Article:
Why women are needed in Data Science and how our MicroMasters in Predictive Analytics can help them advance in the field
Written by Vrinda Nain (Digital Marketing Intern at the ISG) on 7 September 2020
Under-representation of women in STEM
Women are instrumental in the development of technology. Throughout history, there have been many brilliant women like Ada Lovelace, Jean Bartik and several others who have contributed to the field of data science. They have paved the way for women in the future to be fearless in their pursuit of STEM subjects. However, currently, the contributions of women to data science have been under-represented due to lack of support and guidance (Scotsman, 2019). Women need to be encouraged so that they can confidently opt for such subjects in higher education to have better chances of employment in the field of technology.
What is the problem?
It’s hard to admit the fact that it’s still a man’s world. Many examples can be given to justify this claim (Guardian, 2019). Car seats are designed to fit men’s bodies so women are more likely to get hurt in case of a crash, smartphones are designed to fit men’s hands, most speech-recognition software does not accurately recognise women’s voices as they are trained on male voice recordings, the list goes on and on… but this article does not focus on what’s wrong, rather it focuses on how we can fix this issue and address important questions like, ‘how can we help women to get recruited in jobs that are in demand?’ more specifically, ‘how can we help them to grow in the field of data science?’ One way to do this is by offering products/services that are designed considering women’s needs, and supporting them throughout their journey.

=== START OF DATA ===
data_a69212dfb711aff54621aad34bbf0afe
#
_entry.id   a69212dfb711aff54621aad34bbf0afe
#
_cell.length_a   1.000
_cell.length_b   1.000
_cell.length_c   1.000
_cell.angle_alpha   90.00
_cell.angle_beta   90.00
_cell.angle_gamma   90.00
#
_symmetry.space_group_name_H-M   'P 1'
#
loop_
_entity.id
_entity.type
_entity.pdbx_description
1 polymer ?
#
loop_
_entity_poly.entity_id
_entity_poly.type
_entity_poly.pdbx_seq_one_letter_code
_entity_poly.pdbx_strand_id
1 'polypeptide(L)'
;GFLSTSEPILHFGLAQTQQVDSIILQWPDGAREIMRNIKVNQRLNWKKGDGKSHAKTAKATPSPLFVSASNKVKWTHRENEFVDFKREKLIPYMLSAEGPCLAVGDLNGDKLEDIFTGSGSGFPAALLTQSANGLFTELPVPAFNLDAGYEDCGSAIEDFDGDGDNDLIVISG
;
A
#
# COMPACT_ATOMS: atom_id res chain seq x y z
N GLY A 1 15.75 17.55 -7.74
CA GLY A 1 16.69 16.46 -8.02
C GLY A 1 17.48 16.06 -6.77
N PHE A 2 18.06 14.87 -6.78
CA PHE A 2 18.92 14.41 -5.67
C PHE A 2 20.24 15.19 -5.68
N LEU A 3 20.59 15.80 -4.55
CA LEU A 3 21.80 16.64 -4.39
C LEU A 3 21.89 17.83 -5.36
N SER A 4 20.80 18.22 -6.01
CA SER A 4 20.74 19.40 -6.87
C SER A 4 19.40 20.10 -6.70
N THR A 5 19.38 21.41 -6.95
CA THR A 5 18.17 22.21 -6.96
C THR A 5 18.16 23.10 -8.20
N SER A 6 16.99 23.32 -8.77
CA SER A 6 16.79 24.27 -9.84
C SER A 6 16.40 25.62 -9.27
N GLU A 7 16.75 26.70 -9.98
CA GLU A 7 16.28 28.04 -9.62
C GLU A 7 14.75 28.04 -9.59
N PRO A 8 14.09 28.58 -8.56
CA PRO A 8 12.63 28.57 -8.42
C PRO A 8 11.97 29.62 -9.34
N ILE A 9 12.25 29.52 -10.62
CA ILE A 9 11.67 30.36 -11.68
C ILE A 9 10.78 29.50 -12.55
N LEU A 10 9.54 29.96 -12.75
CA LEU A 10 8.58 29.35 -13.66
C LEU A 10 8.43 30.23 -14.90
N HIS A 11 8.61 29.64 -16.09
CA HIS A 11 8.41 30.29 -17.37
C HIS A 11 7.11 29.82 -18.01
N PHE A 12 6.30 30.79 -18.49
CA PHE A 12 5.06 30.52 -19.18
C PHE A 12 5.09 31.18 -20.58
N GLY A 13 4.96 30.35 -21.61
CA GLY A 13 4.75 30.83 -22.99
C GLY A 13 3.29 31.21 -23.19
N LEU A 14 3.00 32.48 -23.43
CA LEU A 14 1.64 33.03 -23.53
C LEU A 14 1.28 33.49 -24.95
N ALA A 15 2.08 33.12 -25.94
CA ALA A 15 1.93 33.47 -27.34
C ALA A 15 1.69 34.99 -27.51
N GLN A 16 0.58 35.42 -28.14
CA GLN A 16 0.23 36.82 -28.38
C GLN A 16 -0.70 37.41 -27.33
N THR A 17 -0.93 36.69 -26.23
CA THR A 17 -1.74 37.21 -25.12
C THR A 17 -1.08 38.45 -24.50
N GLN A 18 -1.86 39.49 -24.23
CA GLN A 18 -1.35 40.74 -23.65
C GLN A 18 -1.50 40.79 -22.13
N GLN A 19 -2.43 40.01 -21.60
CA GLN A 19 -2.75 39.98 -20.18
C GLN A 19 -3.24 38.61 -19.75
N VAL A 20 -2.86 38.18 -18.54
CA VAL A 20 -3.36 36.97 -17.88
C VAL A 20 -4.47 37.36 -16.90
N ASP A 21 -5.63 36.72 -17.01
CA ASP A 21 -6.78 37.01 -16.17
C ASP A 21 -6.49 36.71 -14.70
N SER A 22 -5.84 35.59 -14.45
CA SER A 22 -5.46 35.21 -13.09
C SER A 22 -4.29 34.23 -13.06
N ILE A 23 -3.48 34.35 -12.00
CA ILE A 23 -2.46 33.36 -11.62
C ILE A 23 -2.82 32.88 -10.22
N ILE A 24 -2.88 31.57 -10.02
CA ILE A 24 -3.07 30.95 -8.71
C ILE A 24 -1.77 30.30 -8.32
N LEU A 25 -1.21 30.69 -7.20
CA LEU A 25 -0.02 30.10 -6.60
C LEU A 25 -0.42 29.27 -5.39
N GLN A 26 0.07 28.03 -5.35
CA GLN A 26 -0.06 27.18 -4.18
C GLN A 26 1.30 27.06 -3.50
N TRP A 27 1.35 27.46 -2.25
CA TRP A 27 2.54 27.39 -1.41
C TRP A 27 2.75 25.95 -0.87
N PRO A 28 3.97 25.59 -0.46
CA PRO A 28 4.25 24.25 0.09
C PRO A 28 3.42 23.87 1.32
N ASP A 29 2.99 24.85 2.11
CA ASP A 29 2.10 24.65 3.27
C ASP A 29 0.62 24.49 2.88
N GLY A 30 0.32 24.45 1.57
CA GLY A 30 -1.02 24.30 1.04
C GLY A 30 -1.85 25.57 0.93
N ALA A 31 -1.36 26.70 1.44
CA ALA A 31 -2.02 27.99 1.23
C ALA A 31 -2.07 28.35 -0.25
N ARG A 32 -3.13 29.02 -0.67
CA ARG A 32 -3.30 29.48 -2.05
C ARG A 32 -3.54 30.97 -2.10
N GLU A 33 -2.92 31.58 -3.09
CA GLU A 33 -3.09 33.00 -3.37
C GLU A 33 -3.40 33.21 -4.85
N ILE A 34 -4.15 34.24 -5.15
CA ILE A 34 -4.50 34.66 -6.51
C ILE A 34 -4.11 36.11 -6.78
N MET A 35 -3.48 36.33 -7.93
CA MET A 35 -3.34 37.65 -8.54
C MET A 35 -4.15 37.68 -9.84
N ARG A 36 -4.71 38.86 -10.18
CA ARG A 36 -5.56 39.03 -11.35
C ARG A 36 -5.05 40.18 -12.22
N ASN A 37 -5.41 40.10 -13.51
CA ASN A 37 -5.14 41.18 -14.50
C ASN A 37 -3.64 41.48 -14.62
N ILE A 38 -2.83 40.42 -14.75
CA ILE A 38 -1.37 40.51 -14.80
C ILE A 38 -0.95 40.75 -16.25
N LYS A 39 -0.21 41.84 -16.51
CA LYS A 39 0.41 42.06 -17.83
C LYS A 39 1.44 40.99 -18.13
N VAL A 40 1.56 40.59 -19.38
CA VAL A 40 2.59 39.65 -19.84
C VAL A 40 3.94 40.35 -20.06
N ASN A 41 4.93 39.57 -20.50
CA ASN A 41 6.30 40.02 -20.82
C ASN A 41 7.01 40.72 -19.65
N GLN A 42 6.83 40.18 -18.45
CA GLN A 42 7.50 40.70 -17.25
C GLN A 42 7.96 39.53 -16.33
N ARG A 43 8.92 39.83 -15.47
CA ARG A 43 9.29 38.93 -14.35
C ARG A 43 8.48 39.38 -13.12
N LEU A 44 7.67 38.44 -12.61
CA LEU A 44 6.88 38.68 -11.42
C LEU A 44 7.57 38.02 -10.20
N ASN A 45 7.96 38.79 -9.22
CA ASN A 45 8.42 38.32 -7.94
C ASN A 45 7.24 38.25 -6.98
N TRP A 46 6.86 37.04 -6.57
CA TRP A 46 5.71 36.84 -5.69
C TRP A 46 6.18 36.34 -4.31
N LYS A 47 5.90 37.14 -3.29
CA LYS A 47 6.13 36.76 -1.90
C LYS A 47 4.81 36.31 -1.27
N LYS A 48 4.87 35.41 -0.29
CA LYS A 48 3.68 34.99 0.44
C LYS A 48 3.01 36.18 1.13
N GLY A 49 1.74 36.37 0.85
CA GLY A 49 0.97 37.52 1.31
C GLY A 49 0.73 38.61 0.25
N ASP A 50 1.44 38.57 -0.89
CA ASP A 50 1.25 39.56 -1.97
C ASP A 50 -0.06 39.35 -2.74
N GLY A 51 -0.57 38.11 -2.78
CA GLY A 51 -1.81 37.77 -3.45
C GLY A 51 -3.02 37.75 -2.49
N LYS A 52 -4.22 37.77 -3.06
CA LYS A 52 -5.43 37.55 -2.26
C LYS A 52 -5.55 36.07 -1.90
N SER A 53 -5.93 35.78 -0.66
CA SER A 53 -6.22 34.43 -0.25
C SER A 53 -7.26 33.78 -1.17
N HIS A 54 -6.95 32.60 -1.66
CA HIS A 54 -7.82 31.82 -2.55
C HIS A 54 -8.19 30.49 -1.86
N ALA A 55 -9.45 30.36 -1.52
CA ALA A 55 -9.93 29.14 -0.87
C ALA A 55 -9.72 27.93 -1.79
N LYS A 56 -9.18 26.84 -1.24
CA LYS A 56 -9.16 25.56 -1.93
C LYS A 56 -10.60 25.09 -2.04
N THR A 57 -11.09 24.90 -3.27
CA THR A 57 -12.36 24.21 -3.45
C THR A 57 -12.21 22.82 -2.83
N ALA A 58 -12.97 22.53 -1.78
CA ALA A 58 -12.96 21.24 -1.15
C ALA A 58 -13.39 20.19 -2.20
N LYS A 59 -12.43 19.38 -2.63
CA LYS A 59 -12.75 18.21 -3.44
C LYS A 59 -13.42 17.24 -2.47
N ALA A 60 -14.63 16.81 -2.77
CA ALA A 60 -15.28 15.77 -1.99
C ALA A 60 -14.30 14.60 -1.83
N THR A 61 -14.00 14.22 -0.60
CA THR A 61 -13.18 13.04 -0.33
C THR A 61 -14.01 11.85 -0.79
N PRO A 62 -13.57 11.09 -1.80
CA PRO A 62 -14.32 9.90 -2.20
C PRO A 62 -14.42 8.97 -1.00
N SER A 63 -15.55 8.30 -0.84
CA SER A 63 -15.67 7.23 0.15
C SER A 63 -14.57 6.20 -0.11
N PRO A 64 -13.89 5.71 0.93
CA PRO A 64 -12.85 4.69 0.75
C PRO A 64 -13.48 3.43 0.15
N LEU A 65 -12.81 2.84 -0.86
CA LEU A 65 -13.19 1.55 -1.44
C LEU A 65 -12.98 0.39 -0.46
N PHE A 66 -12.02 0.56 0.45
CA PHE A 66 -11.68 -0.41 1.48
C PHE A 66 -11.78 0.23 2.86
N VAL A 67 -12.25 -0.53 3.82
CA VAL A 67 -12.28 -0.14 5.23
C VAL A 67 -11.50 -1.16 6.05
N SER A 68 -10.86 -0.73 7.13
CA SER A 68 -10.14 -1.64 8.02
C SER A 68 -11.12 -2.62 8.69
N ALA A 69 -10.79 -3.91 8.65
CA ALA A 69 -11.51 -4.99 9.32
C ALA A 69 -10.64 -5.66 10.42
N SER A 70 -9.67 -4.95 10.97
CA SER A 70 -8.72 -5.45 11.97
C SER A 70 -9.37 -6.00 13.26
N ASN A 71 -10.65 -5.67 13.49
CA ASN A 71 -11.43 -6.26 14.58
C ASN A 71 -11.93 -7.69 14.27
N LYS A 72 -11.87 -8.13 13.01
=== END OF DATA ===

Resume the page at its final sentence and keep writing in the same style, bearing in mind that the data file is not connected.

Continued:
Why are women needed in data science?
Diversity in data science is increasingly more important and has numerous benefits for organisational teams (BetterBuys, 2016). Women bring their varied perspectives and skills to the table resulting in a better performance. Moreover, teams with gender diversity are likely to be more creative, experimental and knowledgeable. They also benefit from more customers, increased sales revenue and greater market share. Studies have demonstrated that varied teams always outperform other teams by stopping bias being built into data models. Many successful technology start-ups have 2x more women in their teams compared to unsuccessful start-ups. So, it is in the best interest of companies as well to hire more women in their teams for overall superior performance. Read interviews with inspiring women in data on the Data-Driven Initiative website.